“Oh! I am delighted with the book! I should like to spend my whole life in reading it.”
– Jane Austen, Northanger Abbey.
Holding a book in hand, smelling its realism, and turning the pages over at your own pace in your own way is a simple experience of great sensory gratification. Social media has been very successful in popularising unconventional behaviour around books. E-reading might have crammed the paperbacks into shelves for a short while, but they’re out under the spotlight and on everyone’s timelines again. Following the lucrative trend of Dark Academia and Light Academia subculture, there’s been a renaissance of the scholarly lifestyle. As a post covid trend, romanticizing the daily life scholarship on digital platforms became popular. Netizens began posing with ceramic skulls, candles, and Crime and Punishment, draped in black lace, or with coffee, dried flowers, a thrifted copy of Wuthering Heights, suited in plaid pants and blazers for the theatric display of academy culture. As people dive deeper into their individual philosophies and personal anxieties, they read more – either to escape, to seek answers, or to write. The return of the hard or paperback books is trailed by the smoke of transcendentalism and beatnik novels, a Goth vibe, and many literary classics.
Book trade is thriving. For a taste of antiquity, vintage or used books are regularly thrifted in large quantities. Today’s readers are more than willing to preserve and recycle books, and defend knowledge alongside protecting the environment. Accessibility of new, old, and used books in terms of cost and availability has shot up to literary heaven through SNS. Paperbacks are reinstated as precious assets among the younger generations as photography décor, emotional support, or erudition. Physical books are valuable, and the internet acknowledges this.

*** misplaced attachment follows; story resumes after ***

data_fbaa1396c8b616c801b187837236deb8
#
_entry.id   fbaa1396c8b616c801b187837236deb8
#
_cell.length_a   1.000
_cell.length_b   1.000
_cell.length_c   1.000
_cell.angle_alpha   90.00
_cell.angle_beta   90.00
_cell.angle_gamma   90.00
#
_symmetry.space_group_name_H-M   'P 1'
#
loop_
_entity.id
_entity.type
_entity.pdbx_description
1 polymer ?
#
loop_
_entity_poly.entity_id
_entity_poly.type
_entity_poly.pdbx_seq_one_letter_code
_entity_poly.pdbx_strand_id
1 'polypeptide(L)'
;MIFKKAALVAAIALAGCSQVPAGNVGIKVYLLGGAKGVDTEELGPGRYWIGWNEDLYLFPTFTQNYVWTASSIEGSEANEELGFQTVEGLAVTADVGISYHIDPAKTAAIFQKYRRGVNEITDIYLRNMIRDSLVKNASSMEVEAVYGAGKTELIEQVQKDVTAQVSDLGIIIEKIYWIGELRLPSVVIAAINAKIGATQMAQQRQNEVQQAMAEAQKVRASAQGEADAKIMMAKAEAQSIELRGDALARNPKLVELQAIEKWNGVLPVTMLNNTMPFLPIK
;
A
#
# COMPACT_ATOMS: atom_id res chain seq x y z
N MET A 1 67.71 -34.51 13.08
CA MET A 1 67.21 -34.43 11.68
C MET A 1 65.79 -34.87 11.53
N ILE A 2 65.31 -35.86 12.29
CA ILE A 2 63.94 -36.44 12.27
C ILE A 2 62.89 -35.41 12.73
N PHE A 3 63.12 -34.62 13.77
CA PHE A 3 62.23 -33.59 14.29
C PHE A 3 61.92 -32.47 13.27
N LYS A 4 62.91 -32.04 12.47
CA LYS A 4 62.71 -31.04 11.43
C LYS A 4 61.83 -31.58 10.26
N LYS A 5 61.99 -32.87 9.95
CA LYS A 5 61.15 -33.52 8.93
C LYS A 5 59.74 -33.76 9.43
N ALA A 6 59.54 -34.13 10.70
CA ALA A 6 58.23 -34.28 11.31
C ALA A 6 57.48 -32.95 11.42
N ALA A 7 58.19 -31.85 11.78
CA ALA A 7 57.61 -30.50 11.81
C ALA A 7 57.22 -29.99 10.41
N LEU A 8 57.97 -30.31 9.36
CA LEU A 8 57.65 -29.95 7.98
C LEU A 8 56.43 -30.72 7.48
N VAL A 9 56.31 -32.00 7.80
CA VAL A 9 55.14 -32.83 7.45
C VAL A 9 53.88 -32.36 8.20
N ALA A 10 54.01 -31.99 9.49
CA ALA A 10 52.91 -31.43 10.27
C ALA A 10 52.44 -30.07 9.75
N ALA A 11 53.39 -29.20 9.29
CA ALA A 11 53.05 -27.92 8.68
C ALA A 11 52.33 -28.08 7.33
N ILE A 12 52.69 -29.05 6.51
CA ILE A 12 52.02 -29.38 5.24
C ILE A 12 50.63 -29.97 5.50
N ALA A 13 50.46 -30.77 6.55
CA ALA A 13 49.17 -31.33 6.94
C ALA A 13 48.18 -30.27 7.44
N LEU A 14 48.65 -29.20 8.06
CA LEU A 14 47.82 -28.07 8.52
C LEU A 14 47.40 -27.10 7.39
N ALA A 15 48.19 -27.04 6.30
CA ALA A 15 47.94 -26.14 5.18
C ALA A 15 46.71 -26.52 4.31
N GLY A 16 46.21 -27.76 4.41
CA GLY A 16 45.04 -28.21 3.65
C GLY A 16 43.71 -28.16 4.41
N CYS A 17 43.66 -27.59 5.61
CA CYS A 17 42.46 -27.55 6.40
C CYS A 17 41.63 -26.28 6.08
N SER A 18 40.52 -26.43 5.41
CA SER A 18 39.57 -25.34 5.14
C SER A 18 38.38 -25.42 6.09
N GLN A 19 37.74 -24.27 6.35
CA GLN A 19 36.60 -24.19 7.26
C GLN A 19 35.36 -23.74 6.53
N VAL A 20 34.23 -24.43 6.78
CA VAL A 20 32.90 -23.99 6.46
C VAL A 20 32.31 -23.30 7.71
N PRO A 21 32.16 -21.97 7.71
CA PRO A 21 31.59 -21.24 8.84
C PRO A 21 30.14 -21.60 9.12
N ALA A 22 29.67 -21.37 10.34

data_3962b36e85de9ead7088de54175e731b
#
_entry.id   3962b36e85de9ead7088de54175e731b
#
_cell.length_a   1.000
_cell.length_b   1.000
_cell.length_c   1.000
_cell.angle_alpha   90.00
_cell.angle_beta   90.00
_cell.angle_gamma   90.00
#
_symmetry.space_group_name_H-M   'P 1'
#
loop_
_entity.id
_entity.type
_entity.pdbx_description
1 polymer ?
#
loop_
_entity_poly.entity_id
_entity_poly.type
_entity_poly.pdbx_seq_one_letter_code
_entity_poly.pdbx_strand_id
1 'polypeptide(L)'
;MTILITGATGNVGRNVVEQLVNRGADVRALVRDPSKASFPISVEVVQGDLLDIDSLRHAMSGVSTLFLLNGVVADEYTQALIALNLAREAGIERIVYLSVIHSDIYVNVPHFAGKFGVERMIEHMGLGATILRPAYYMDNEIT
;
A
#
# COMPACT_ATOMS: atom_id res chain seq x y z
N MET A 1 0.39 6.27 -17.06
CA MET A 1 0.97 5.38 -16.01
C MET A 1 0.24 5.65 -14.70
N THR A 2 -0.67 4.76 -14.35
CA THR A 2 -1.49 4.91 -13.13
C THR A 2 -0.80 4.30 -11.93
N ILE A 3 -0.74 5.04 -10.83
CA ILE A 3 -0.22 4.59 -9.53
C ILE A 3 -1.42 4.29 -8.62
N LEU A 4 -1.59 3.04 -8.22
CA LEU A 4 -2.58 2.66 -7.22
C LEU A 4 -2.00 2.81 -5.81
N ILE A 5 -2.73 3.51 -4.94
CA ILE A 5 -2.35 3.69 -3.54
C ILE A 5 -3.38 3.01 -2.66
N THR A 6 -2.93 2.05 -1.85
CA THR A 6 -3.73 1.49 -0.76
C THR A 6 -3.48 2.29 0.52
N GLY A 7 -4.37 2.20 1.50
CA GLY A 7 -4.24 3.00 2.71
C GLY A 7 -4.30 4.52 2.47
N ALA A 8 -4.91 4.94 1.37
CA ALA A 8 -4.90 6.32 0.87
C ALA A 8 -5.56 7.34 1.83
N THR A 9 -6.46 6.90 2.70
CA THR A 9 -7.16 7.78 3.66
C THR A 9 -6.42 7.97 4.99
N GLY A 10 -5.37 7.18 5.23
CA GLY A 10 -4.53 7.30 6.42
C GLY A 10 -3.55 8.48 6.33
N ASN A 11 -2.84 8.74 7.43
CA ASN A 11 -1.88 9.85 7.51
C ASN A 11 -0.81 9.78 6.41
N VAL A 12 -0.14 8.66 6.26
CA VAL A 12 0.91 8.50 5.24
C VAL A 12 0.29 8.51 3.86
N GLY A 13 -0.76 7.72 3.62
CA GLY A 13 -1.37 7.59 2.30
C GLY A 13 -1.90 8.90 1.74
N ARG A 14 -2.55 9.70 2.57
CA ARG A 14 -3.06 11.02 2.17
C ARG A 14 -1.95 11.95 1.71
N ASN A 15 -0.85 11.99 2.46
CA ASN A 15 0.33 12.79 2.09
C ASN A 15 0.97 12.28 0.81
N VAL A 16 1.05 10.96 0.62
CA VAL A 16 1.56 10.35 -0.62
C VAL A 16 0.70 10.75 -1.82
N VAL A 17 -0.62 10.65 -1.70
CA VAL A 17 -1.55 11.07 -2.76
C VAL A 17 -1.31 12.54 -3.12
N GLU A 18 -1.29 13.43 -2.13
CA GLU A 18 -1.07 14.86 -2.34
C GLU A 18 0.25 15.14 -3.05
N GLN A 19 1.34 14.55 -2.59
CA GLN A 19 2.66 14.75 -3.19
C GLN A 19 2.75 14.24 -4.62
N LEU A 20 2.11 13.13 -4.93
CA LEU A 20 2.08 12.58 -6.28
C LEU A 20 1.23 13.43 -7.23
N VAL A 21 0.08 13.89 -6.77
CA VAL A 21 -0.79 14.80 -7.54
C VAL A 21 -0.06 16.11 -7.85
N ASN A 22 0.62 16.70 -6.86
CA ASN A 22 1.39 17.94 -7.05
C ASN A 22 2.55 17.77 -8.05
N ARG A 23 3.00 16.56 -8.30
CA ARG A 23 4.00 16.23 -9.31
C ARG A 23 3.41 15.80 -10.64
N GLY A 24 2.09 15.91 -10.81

Mark Twain once said, “′Classic′ – a book which people praise and don’t read.” Although the scholarship around classics hasn’t dwindled, they find more than one use in a household. There are too many unconventional uses of books to be contained in a list. Nevertheless, here are some –
Coasters: According to Sir Francis Bacon, “Some books should be tasted, some devoured, but only a few should be chewed and digested thoroughly.” And then there are some photogenic books that make great coasters. There’s a Coffee Table Reads section at the bookstore for a reason.
Essay/Article commissioned by: TDLM Editorial
Written by: Ipshita Chakraborty
[Digital Innovation; Jadavpur University; Lady Brabourne College, Kolkata; English Literature]
‘Books Not For Reading’ First Published in The Daily Life Magazine on September 22, 2023